Today I was thinking about it and realized that i don't really know the history behind Valentine's day. So I've been doing a quick bit of research and reading and thought I might share with you. So keep in mind, this is just what i've read within the last hour - definitely not a deep search, but maybe just a little bit to get you thinking about the origins of this day.
St. Valentines Day is a day of feasting in remembering Priest(s) (for there are 3 priests recognized by the Catholic church that were martyred named "Valentine") that were martyred. One in particular is celebrated. He was imprisoned for aiding Christians during a time of Roman persecution against Christians under Claudius Gothicus (270ishAD) (though I've also read that he could have been performing marriage ceremonies to those that were not allowed to marry) . Valentine was brutally beaten and then beheaded.
I guess it wasn't until Geoffery Chaucer's "The Parlement of Foules" that people began to see St. Valentine's day as a day for love. Chaucer writes a story of birds looking for mates ("love-birds") and this ritual just so happens to be on St. Valentine's Day. I pulled my good 'ol compilation of works by Chaucer from my lit classes and thought I would read it a bit:
"For this was on Seynt Valentynes day,
Whan every foul cometh there to chese his make,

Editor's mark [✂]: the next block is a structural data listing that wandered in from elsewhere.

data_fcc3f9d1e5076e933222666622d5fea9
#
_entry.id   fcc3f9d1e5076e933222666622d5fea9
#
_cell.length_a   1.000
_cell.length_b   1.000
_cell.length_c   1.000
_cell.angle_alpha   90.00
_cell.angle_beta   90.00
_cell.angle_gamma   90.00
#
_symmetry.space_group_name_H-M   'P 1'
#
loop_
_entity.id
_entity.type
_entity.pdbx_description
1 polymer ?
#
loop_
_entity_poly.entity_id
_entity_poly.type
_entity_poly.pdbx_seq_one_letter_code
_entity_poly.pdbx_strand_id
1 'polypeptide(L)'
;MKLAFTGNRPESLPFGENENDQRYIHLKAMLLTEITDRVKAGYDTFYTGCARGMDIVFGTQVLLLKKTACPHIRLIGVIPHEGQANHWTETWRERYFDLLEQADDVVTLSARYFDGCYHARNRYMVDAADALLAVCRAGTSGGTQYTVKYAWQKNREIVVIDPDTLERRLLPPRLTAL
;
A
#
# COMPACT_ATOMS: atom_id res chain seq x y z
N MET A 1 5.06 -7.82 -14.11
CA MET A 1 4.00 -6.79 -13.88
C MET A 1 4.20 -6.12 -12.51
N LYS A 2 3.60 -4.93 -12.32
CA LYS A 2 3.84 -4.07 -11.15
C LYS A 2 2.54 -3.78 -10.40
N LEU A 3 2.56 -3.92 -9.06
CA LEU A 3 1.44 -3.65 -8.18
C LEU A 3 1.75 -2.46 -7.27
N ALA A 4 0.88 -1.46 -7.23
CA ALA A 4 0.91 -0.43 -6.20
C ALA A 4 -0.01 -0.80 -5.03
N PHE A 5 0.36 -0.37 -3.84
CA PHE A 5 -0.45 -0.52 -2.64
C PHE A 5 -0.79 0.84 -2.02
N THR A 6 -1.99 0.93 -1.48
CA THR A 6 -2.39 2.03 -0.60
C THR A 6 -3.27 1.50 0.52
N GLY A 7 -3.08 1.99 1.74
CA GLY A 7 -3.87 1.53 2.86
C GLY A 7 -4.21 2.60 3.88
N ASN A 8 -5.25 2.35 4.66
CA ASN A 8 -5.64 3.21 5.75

Of every kynde that men thynke may,
And that so huge a noyse gan they make
That erthe, and eyr and tre, and every lake
So ful was taht unethe was there space
For me to stonde, so ful was al the place."
The Parlement of Foules 308-315
(photo by Ajatierra)
So then the people started celebrating romantic love on St. Valentine's Day instead of their faithful martyr (or perhaps if he was the one conducting marriage ceremonies for young lovers, he is still honored on this day?). And I guess that France and England's royal courts made a huge deal of it, with poem writing competitions where women were made the judges and a huge love-fest ensued. But I was reading through a an essay by Jean Jost on Chaucer's prose turning a religious holiday into a day to celebrate love and wooing, where she claims that "idealizing and therefore distancing of women perpetuates their social objectification and isolation under the guise of praise." (Jost, Subversive Poetics, p.55) Ha! I thought some of you would like that.
And for those of you who think that Valentine's Day is just a huge scheme put together by the greeting card companies:
According to the Greeting Card Association, an estimated one billion valentine cards are sent each year, making Valentine's Day the second largest card-sending holiday of the year. (An estimated 2.6 billion cards are sent for Christmas.) Approximately 85 percent of all valentines are purchased by women. And the holiday brings in about 14 billion dollars annually. (http://www.history.com/content/valentine/history-of-valentine-s-day)
Wishing you and your loved one a happy valentine's day!